Time sensitive networking [TSN] on NX

it was the default stock non modified file


 cat /boot/extlinux/extlinux.conf 
TIMEOUT 30
DEFAULT primary

MENU TITLE L4T boot options

LABEL primary
      MENU LABEL primary kernel
      LINUX /boot/Image
      INITRD /boot/initrd
      FDT /boot/tegra194-p3668-all-p3509-0000-user-custom.dtb
      APPEND ${cbootargs} quiet

# When testing a custom kernel, it is recommended that you create a backup of
# the original kernel and add a new entry to this file so that the device can
# fallback to the original kernel. To do this:
#
# 1, Make a backup of the original kernel
#      sudo cp /boot/Image /boot/Image.backup
#
# 2, Copy your custom kernel into /boot/Image
#
# 3, Uncomment below menu setting lines for the original kernel
#
# 4, Reboot

# LABEL backup
#    MENU LABEL backup kernel
#    LINUX /boot/Image.backup
#    INITRD /boot/initrd
#    APPEND ${cbootargs}

will that work ?

That’s perfect!

Hi @_av, Did it work?

It is what I am working on to understand, at the moment;
As all devices that I am working with are remote, it takes a while to recover after boot failure.
However, I shall update you soon.

Hi @gtj
on the fresh OS from sdcard image, after patching

It is staying blank with a flash _

[ as per the observatino of local person]
from remote dev: “Nothing is showing except the _ flashing on the top left”

mounted the sdcard to another device:

/media/boot$ ls
dtb                                                              tegra186-quill-p3310-1000-c03-00-base-hdr40.dtbo
extlinux                                                         tegra186-quill-p3310-1000-c03-00-dsi-hdmi-dp.dtb
grub                                                             tegra186-quill-p3489-0888-a00-00-base.dtb
Image                                                            tegra186-quill-p3489-1000-a00-00-ucm1.dtb
Image.sig                                                        tegra186-quill-p3489-1000-a00-00-ucm2.dtb
initrd                                                           tegra194-p2888-0001-p2822-0000-adafruit-sph0645lm4h.dtbo
initrd.img                                                       tegra194-p2888-0001-p2822-0000.dtb
initrd.img-4.9.140-tegra                                         tegra194-p2888-0001-p2822-0000-fe-pi-audio-z-v2.dtbo
pps.dtbo                                                         tegra194-p2888-0001-p2822-0000-hdr40.dtbo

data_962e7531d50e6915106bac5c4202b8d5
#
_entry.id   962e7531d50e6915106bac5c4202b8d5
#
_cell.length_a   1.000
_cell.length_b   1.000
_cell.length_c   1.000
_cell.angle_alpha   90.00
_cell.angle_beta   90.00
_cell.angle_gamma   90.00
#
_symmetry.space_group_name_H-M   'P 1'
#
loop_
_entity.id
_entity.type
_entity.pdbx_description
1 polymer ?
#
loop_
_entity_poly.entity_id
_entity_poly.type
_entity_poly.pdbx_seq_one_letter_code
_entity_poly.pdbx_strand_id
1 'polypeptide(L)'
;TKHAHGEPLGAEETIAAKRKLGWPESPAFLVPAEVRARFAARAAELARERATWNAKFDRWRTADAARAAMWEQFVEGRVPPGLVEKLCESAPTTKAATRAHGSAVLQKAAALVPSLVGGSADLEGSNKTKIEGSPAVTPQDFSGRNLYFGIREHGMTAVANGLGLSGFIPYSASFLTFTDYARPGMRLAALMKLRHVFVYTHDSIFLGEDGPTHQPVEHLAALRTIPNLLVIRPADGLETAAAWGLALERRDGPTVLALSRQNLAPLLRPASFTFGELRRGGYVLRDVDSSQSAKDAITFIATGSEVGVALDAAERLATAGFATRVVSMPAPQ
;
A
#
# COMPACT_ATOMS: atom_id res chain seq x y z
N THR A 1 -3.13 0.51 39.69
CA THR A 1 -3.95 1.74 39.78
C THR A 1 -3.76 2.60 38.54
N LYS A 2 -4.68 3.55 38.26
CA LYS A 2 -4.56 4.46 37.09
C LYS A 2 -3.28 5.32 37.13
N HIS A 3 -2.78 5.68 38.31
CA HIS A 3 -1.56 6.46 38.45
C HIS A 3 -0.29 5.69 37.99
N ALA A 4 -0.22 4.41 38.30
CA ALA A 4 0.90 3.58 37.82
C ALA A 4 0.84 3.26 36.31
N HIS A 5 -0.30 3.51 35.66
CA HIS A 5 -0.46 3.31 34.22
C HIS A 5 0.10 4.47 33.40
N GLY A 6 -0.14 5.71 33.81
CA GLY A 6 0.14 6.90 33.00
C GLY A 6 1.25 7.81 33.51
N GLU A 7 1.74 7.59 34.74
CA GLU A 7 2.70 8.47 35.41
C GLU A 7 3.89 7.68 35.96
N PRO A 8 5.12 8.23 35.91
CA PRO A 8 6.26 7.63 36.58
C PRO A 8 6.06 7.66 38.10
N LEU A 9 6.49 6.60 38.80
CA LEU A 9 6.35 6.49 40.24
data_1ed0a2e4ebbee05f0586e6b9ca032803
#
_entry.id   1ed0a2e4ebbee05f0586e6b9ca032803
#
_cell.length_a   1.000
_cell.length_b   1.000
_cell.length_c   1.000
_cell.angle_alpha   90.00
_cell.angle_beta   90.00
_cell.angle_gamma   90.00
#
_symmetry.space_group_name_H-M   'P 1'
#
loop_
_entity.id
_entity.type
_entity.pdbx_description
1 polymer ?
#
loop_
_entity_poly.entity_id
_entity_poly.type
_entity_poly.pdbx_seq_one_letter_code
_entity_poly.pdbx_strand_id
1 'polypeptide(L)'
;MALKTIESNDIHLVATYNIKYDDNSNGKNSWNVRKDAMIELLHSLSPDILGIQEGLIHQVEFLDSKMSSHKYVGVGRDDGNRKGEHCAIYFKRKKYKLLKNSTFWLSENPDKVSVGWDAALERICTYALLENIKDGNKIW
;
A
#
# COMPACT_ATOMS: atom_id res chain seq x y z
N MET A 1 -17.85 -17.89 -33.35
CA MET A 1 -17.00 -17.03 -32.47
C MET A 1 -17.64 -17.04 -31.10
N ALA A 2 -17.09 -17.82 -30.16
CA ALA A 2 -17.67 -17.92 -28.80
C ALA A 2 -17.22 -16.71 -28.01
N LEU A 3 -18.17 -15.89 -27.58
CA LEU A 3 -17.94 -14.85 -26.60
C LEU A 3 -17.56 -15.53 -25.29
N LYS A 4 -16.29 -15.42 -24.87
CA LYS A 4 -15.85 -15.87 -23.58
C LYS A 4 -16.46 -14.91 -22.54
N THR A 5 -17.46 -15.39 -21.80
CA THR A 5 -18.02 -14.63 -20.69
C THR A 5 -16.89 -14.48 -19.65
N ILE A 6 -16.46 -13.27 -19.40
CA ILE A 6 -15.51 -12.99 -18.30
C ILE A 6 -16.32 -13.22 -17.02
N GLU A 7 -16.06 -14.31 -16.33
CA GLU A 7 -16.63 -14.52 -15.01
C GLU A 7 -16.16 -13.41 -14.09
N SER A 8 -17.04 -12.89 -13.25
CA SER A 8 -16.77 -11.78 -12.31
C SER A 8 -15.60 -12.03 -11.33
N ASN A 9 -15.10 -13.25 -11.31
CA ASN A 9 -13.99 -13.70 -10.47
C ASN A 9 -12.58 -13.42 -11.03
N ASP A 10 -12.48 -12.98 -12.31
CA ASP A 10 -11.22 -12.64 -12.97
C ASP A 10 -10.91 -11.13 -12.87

pps.dts                                                          tegra194-p2888-0001-p2822-0000-maxn.dtb
tegra186-quill-p3310-1000-a00-00-base.dtb                        tegra194-p3668-all-p3509-0000-adafruit-sph0645lm4h.dtbo
tegra186-quill-p3310-1000-as-0888.dtb                            tegra194-p3668-all-p3509-0000.dtb
tegra186-quill-p3310-1000-c03-00-base-adafruit-sph0645lm4h.dtbo  tegra194-p3668-all-p3509-0000-fe-pi-audio-z-v2.dtbo
tegra186-quill-p3310-1000-c03-00-base.dtb                        tegra194-p3668-all-p3509-0000-hdr40.dtbo
tegra186-quill-p3310-1000-c03-00-base-fe-pi-audio-z-v2.dtbo      tegra194-p3668-all-p3509-0000-user-custom.dtb
xavier@agx:/media/boot$ cat extlinux/extlinux.conf 
TIMEOUT 30
DEFAULT primary

MENU TITLE L4T boot options

LABEL primary
      MENU LABEL primary kernel
      LINUX /boot/Image
      INITRD /boot/initrd
      FDT /boot/tegra194-p3668-all-p3509-0000-user-custom.dtb
      APPEND ${cbootargs} quiet

# When testing a custom kernel, it is recommended that you create a backup of
# the original kernel and add a new entry to this file so that the device can
# fallback to the original kernel. To do this:
#
# 1, Make a backup of the original kernel
#      sudo cp /boot/Image /boot/Image.backup
#
# 2, Copy your custom kernel into /boot/Image
#
# 3, Uncomment below menu setting lines for the original kernel
#
# 4, Reboot

# LABEL backup
#    MENU LABEL backup kernel
#    LINUX /boot/Image.backup
#    INITRD /boot/initrd
#    APPEND ${cbootargs}

from AGX:

sudo chroot /media

inspection of the filesystem and logs doesn’t provide any hint.

cat pps.dts
/dts-v1/;
/plugin/;

/ {
    overlay-name = "Jetson PPS";
    compatible = "nvidia,p3509-0000+p3668-0001";

    fragment {
        target-path = "/";
        __overlay__ {
                        pps: pps_gpio {
                                compatible = "pps-gpio";
                                gpios = <&tegra_main_gpio 148 1>;
                                assert-falling-edge;
                                status = "okay";
                        };
        };
    };
};
 sudo /opt/nvidia/jetson-io/config-by-hardware.py -l
Configurations for the following hardware modules are available:
1. Adafruit SPH0645LM4H
2. FE-PI Audio Z V2
3. Jetson PPS
**
**
sudo /opt/nvidia/jetson-io/config-by-hardware.py -n "Jetson PPS"
Configuration saved to /boot/tegra194-p3668-all-p3509-0000-jetson-pps.dtb.
then Reboot.
Then
ls /dev/pp
ppp   pps0
$ sudo ppstest /dev/pps0